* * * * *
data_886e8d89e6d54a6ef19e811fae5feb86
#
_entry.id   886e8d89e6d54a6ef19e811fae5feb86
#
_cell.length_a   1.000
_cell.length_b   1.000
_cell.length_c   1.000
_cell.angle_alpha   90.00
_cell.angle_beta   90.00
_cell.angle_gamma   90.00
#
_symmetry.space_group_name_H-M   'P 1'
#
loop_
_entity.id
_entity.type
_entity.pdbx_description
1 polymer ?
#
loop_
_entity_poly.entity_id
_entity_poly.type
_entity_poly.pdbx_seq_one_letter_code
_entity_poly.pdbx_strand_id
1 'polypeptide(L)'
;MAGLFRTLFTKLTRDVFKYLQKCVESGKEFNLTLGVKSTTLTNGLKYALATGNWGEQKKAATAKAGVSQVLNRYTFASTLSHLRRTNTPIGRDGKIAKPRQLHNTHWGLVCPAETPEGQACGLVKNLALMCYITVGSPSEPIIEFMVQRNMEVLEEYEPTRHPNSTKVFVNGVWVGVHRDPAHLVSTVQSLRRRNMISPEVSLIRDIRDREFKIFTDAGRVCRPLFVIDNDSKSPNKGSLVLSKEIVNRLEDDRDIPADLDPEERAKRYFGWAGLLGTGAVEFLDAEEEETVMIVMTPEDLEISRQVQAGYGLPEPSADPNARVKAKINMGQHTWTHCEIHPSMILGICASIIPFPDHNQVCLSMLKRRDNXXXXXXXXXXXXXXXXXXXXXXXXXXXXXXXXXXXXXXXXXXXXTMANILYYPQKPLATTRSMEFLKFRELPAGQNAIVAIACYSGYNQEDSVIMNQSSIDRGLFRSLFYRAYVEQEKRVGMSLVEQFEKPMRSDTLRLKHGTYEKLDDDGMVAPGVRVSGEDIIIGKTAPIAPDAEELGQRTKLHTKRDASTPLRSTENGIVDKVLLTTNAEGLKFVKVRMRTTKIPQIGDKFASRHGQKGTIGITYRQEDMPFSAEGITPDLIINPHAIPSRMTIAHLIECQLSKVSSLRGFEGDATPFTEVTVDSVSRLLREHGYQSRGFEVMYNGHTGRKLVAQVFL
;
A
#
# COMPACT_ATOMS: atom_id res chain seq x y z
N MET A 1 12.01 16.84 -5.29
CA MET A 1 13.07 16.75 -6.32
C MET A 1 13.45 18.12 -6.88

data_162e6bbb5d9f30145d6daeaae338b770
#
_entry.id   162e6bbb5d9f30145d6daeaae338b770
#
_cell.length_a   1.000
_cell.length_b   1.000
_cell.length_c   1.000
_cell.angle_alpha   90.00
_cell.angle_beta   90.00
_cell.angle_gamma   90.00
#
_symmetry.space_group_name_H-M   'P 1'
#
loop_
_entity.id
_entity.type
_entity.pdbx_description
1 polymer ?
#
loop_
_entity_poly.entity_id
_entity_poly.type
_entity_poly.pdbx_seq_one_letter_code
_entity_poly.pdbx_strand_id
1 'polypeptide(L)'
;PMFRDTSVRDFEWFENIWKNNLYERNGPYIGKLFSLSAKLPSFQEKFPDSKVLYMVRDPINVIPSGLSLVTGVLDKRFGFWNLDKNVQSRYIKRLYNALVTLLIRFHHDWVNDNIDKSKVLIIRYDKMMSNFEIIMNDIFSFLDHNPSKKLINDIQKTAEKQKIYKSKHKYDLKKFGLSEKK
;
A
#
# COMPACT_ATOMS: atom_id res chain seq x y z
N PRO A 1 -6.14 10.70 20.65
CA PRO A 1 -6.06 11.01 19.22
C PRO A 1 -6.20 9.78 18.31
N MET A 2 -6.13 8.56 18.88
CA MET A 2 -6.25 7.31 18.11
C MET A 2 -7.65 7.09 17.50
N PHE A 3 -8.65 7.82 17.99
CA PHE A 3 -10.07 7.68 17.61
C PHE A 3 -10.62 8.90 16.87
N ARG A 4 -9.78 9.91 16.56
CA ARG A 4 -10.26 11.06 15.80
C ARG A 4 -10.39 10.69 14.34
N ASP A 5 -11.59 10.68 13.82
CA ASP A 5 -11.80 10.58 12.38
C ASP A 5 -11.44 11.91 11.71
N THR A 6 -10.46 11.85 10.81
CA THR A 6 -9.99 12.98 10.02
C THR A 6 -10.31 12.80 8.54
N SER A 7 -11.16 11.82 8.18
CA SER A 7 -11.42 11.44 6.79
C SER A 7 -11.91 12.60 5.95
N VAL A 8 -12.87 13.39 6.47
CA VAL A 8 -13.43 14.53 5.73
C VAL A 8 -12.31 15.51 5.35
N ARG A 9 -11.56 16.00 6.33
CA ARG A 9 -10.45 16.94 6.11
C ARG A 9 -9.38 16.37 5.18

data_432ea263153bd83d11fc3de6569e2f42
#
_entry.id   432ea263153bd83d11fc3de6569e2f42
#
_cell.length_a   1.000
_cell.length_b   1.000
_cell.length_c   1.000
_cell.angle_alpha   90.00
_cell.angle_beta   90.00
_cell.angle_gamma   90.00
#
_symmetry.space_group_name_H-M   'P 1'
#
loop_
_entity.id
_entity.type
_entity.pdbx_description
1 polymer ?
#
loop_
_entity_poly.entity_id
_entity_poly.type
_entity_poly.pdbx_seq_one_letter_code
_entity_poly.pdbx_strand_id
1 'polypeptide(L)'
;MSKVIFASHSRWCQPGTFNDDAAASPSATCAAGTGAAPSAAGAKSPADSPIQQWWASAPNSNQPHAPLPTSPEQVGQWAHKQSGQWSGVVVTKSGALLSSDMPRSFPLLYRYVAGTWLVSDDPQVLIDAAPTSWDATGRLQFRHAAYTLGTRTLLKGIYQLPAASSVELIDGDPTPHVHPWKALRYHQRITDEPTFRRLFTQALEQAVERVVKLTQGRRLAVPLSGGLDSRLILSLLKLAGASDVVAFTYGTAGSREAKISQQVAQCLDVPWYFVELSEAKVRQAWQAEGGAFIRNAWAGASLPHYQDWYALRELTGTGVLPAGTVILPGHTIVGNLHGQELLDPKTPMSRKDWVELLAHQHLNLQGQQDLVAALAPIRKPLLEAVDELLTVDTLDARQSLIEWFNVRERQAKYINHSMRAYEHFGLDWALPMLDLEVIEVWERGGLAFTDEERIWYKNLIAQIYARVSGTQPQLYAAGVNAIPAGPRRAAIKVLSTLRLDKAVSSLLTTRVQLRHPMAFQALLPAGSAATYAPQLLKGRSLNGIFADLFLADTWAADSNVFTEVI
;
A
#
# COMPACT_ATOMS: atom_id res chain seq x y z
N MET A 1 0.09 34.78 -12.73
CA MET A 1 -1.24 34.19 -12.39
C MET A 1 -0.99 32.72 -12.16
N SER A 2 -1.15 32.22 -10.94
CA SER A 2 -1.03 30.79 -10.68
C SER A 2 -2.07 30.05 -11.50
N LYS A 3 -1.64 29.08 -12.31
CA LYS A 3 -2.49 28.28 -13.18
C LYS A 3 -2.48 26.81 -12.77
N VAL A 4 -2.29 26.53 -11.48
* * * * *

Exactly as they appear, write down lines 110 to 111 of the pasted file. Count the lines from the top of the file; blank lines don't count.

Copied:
loop_
_entity_poly.entity_id